Wednesday, March 18, 2015

Early Morning on the Lake

(This photo is not from this morning, but is as close as I have on file.)

I sit at the large windows overlooking the lake and marvel at the harmony of the water, land and sky: it is early morning and the water is still, a glassy reflection of the ridge of firs and maples on the opposite shore.  I ponder how I might capture the ever-changing color of the water, so different each day, and I have made a few quick studies on other days: the lake in fog, winter lake, nocturne on the lake.  Today the water is deep in value, cool in temperature, a steely green with hints of blue, Hookers green, but more neutral and transparent, and where it meets the brighter reflection of the overcast sky, the ripples cause the light to shimmer, a scintillation where the two colors meet, a dancing blend.  The ridge of trees and homes is dark and moody, and the peach and cream sky above it is almost superfluous, and yet when the eyes take it all in, the heart flutters and the exquisite beauty of the scene is almost unbearable, made more unbearable by the certainty that I will never be able to find a mixture of paints that will come close to sharing this moment with others, or fix it in Time, craft a hold on it.  No, this moment is as ephemeral as the V-wake of the wood duck as he paddles in circles, lasting only the moment itself and then it is gone, taken back into the random dance on the water surface.  The light changes even as I watch it; I imagine myself madly mixing piles of paint, chasing the elusive, and I am helpless to do anything about it.  The Unbearable Lightness of Being.

I resign myself to the moment, to being a witness to the day, to being in it and yet apart from it, riding the current of the gray/green mood of early morning spring.  A bald eagle swoops low, skims the surface of the water, loops back lazily to swoop again in the same place and then retreats to a shoreline tree to eat his catch.  Another eagle glides down from overhead, joins his or her mate as they wing back and forth across my view.  A fawn tenderly one-steps its way up from the brush on the hillside, finds the feed we leave beneath the cedar tree and munches quietly, its little tongue darting around the lips, the jaw working side to side.  Down in the dark cove below, the Canada geese splash in short bursts as they chase each other, honking and fussing.  Life is so abundant and so present, I am filled with a thrill that becomes almost a nausea; it is overwhelming, my eyes tear up, the music in my earbuds, made by musicians far away in another time still somehow perfectly fits this moment, too, and Time slows down, crowds out the rest of the day: I realize that this is all I need, to be here now, living this moment which I know will not last, as it will be slowly abraded by the rising sun, the changing of the light - even now there are hints of cerulean working their way into the patterns on the water.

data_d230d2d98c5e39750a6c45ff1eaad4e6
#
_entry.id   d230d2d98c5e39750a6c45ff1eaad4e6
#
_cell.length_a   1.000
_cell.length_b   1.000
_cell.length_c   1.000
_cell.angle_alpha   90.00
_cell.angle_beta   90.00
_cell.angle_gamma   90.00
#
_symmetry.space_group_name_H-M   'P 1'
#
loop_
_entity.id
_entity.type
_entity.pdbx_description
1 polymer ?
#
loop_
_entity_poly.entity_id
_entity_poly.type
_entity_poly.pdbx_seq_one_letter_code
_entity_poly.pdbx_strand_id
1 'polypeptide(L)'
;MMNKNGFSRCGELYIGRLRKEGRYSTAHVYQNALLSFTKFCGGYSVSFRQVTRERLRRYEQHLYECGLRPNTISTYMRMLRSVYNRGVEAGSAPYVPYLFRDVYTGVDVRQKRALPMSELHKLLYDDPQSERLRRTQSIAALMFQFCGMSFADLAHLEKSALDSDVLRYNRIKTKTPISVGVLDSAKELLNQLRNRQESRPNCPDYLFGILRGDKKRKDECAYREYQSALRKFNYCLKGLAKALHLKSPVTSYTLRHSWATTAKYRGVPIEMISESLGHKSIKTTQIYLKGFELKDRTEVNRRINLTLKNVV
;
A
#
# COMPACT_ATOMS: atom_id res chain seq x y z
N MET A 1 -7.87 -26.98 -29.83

My desire to try to paint this scene seems puny in the presence of such beauty, and I am embarrassed to think I would dare to assume that any effort on my part could ever replicate even a portion of this.  But isn’t the point of painting to translate the emotional reaction to an event or to a place, frame it in two dimensions, share it with the world?  I need to reassess the purpose and the scope of my artistic intentions, find something less daunting, some motif more simple and direct.  This here outside my window, this I can witness on my own, my own private romance with the Light, and that must certainly be enough.

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